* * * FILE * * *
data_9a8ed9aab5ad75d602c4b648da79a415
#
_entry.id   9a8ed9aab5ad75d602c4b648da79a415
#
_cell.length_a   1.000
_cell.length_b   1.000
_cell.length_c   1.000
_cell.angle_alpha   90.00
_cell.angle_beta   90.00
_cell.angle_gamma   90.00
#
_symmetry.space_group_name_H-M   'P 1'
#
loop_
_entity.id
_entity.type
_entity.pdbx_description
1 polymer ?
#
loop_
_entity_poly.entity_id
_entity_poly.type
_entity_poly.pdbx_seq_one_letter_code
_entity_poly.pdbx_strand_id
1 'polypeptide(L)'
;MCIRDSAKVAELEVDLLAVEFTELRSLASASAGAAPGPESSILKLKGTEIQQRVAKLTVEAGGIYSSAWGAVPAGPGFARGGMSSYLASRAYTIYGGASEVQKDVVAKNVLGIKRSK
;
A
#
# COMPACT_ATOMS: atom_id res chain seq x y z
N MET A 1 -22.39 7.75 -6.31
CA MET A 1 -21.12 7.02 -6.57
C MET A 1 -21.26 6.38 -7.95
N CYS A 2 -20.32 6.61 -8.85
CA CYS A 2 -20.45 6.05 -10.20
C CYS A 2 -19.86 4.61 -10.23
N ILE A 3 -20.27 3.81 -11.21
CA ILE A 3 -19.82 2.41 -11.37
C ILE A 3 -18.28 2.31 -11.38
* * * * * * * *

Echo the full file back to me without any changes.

data_9a8ed9aab5ad75d602c4b648da79a415
#
_entry.id   9a8ed9aab5ad75d602c4b648da79a415
#
_cell.length_a   1.000
_cell.length_b   1.000
_cell.length_c   1.000
_cell.angle_alpha   90.00
_cell.angle_beta   90.00
_cell.angle_gamma   90.00
#
_symmetry.space_group_name_H-M   'P 1'
#
loop_
_entity.id
_entity.type
_entity.pdbx_description
1 polymer ?
#
loop_
_entity_poly.entity_id
_entity_poly.type
_entity_poly.pdbx_seq_one_letter_code
_entity_poly.pdbx_strand_id
1 'polypeptide(L)'
;MCIRDSAKVAELEVDLLAVEFTELRSLASASAGAAPGPESSILKLKGTEIQQRVAKLTVEAGGIYSSAWGAVPAGPGFARGGMSSYLASRAYTIYGGASEVQKDVVAKNVLGIKRSK
;
A
#
# COMPACT_ATOMS: atom_id res chain seq x y z
N MET A 1 -22.39 7.75 -6.31
CA MET A 1 -21.12 7.02 -6.57
C MET A 1 -21.26 6.38 -7.95
N CYS A 2 -20.32 6.61 -8.85
CA CYS A 2 -20.45 6.05 -10.20
C CYS A 2 -19.86 4.61 -10.23
N ILE A 3 -20.27 3.81 -11.21
CA ILE A 3 -19.82 2.41 -11.37
C ILE A 3 -18.28 2.31 -11.38